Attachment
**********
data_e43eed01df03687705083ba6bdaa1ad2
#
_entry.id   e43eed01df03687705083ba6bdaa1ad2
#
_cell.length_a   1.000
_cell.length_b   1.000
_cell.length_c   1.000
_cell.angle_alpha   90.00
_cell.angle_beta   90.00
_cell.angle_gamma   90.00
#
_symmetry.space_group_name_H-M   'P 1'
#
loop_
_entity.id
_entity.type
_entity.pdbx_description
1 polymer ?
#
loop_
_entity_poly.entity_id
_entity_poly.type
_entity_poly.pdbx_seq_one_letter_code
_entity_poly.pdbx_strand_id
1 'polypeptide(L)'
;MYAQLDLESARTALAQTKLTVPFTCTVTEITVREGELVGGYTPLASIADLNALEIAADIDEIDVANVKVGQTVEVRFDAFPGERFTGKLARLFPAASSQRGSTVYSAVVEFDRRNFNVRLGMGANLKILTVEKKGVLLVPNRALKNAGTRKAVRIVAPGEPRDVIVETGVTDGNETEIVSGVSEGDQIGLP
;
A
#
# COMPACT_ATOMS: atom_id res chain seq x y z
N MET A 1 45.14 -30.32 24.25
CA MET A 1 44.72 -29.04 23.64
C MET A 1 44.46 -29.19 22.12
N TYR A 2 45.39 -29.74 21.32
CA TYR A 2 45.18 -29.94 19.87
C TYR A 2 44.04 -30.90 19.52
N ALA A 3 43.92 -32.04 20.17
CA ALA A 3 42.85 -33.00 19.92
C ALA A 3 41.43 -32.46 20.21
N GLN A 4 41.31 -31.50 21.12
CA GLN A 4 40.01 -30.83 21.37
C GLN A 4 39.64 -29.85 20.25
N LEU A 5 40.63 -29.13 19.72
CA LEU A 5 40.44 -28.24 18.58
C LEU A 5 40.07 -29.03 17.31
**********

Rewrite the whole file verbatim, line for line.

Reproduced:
data_e43eed01df03687705083ba6bdaa1ad2
#
_entry.id   e43eed01df03687705083ba6bdaa1ad2
#
_cell.length_a   1.000
_cell.length_b   1.000
_cell.length_c   1.000
_cell.angle_alpha   90.00
_cell.angle_beta   90.00
_cell.angle_gamma   90.00
#
_symmetry.space_group_name_H-M   'P 1'
#
loop_
_entity.id
_entity.type
_entity.pdbx_description
1 polymer ?
#
loop_
_entity_poly.entity_id
_entity_poly.type
_entity_poly.pdbx_seq_one_letter_code
_entity_poly.pdbx_strand_id
1 'polypeptide(L)'
;MYAQLDLESARTALAQTKLTVPFTCTVTEITVREGELVGGYTPLASIADLNALEIAADIDEIDVANVKVGQTVEVRFDAFPGERFTGKLARLFPAASSQRGSTVYSAVVEFDRRNFNVRLGMGANLKILTVEKKGVLLVPNRALKNAGTRKAVRIVAPGEPRDVIVETGVTDGNETEIVSGVSEGDQIGLP
;
A
#
# COMPACT_ATOMS: atom_id res chain seq x y z
N MET A 1 45.14 -30.32 24.25
CA MET A 1 44.72 -29.04 23.64
C MET A 1 44.46 -29.19 22.12
N TYR A 2 45.39 -29.74 21.32
CA TYR A 2 45.18 -29.94 19.87
C TYR A 2 44.04 -30.90 19.52
N ALA A 3 43.92 -32.04 20.17
CA ALA A 3 42.85 -33.00 19.92
C ALA A 3 41.43 -32.46 20.21
N GLN A 4 41.31 -31.50 21.12
CA GLN A 4 40.01 -30.83 21.37
C GLN A 4 39.64 -29.85 20.25
N LEU A 5 40.63 -29.13 19.72
CA LEU A 5 40.44 -28.24 18.58
C LEU A 5 40.07 -29.03 17.31